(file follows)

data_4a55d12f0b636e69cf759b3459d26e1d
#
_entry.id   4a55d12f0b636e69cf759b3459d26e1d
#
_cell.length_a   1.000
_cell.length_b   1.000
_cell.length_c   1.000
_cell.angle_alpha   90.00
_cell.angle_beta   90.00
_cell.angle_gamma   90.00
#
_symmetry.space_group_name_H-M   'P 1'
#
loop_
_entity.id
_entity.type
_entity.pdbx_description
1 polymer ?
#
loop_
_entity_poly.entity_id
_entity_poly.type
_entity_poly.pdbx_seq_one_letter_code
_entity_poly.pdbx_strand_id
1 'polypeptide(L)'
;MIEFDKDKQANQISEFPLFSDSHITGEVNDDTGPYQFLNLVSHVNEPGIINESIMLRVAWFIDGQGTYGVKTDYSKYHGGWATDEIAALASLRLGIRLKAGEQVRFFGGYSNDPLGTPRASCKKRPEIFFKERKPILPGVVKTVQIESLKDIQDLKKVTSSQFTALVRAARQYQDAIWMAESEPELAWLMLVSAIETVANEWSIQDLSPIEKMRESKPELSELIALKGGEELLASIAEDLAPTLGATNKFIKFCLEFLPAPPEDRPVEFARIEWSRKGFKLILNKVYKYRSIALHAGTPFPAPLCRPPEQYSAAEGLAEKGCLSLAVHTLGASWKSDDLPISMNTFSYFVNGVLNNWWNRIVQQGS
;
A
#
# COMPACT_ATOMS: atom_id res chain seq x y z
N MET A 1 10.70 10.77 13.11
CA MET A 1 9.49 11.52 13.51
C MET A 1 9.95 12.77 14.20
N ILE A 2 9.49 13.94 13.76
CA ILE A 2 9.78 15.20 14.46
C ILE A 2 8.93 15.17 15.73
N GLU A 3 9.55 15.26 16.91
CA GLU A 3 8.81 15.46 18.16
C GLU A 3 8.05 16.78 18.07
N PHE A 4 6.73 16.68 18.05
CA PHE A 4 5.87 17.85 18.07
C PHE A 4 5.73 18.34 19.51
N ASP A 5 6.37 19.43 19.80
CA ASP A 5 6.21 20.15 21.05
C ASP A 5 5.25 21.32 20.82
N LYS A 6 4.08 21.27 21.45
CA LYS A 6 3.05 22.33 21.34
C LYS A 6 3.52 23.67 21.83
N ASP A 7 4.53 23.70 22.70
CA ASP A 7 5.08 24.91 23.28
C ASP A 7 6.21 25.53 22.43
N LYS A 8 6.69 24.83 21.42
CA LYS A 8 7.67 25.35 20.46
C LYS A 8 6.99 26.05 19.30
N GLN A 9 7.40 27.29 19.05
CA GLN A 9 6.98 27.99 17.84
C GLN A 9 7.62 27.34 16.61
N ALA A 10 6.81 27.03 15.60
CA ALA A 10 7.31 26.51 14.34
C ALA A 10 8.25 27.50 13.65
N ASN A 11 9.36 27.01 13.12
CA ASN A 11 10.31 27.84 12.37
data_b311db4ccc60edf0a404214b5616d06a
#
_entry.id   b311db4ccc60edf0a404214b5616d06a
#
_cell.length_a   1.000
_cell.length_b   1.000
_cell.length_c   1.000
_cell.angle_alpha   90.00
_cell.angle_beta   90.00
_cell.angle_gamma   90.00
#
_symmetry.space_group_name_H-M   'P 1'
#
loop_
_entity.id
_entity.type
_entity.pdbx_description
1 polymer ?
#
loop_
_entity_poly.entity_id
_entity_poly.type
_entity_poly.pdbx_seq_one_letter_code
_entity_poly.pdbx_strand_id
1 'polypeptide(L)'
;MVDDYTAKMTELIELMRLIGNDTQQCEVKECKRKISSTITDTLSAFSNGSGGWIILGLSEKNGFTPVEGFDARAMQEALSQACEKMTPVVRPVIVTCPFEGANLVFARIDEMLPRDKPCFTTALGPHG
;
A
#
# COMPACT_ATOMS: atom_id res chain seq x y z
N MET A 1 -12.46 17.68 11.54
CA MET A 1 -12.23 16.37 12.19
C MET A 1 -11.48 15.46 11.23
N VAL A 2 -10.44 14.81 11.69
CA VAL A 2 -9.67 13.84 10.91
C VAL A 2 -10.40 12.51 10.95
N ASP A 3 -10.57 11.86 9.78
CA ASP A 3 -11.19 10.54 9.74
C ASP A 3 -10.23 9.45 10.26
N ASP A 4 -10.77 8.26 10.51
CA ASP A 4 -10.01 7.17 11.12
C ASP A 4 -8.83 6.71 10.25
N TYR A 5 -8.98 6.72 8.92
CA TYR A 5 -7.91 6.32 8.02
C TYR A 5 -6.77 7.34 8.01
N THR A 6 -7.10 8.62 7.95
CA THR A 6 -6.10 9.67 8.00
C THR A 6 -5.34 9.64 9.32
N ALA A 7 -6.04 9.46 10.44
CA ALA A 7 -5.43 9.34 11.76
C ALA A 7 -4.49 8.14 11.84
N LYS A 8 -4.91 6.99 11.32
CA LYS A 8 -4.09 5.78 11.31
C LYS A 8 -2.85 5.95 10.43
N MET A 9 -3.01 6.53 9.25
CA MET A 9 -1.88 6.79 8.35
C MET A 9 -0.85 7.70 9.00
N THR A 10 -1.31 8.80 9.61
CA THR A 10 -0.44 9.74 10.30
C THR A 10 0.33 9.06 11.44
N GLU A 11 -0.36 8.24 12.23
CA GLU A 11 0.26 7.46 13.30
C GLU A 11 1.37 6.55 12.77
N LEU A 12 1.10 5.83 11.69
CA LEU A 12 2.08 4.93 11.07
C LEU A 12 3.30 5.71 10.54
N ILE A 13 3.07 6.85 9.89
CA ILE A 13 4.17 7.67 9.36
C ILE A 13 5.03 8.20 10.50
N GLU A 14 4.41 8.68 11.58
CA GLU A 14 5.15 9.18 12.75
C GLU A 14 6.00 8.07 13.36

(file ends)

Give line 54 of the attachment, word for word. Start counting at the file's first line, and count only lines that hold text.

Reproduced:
C LYS A 8 6.99 26.05 19.30